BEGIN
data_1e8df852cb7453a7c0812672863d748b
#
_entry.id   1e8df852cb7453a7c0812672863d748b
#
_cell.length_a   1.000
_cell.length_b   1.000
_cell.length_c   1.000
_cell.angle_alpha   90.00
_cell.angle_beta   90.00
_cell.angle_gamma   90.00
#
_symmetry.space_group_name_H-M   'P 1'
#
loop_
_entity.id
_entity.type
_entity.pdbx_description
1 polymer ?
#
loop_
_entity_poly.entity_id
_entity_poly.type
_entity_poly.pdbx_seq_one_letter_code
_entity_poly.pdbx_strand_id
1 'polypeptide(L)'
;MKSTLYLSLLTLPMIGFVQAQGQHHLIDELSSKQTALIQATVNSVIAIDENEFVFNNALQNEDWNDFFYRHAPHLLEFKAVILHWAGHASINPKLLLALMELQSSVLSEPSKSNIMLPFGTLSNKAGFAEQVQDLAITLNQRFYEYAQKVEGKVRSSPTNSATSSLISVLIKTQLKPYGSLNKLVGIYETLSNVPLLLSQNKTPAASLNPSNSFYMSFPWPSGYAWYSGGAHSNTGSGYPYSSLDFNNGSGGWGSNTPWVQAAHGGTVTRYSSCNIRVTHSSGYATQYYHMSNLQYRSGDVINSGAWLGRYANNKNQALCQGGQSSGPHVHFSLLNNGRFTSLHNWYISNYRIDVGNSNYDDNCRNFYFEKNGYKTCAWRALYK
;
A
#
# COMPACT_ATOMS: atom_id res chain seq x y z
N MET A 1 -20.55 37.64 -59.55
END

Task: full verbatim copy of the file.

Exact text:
data_1e8df852cb7453a7c0812672863d748b
#
_entry.id   1e8df852cb7453a7c0812672863d748b
#
_cell.length_a   1.000
_cell.length_b   1.000
_cell.length_c   1.000
_cell.angle_alpha   90.00
_cell.angle_beta   90.00
_cell.angle_gamma   90.00
#
_symmetry.space_group_name_H-M   'P 1'
#
loop_
_entity.id
_entity.type
_entity.pdbx_description
1 polymer ?
#
loop_
_entity_poly.entity_id
_entity_poly.type
_entity_poly.pdbx_seq_one_letter_code
_entity_poly.pdbx_strand_id
1 'polypeptide(L)'
;MKSTLYLSLLTLPMIGFVQAQGQHHLIDELSSKQTALIQATVNSVIAIDENEFVFNNALQNEDWNDFFYRHAPHLLEFKAVILHWAGHASINPKLLLALMELQSSVLSEPSKSNIMLPFGTLSNKAGFAEQVQDLAITLNQRFYEYAQKVEGKVRSSPTNSATSSLISVLIKTQLKPYGSLNKLVGIYETLSNVPLLLSQNKTPAASLNPSNSFYMSFPWPSGYAWYSGGAHSNTGSGYPYSSLDFNNGSGGWGSNTPWVQAAHGGTVTRYSSCNIRVTHSSGYATQYYHMSNLQYRSGDVINSGAWLGRYANNKNQALCQGGQSSGPHVHFSLLNNGRFTSLHNWYISNYRIDVGNSNYDDNCRNFYFEKNGYKTCAWRALYK
;
A
#
# COMPACT_ATOMS: atom_id res chain seq x y z
N MET A 1 -20.55 37.64 -59.55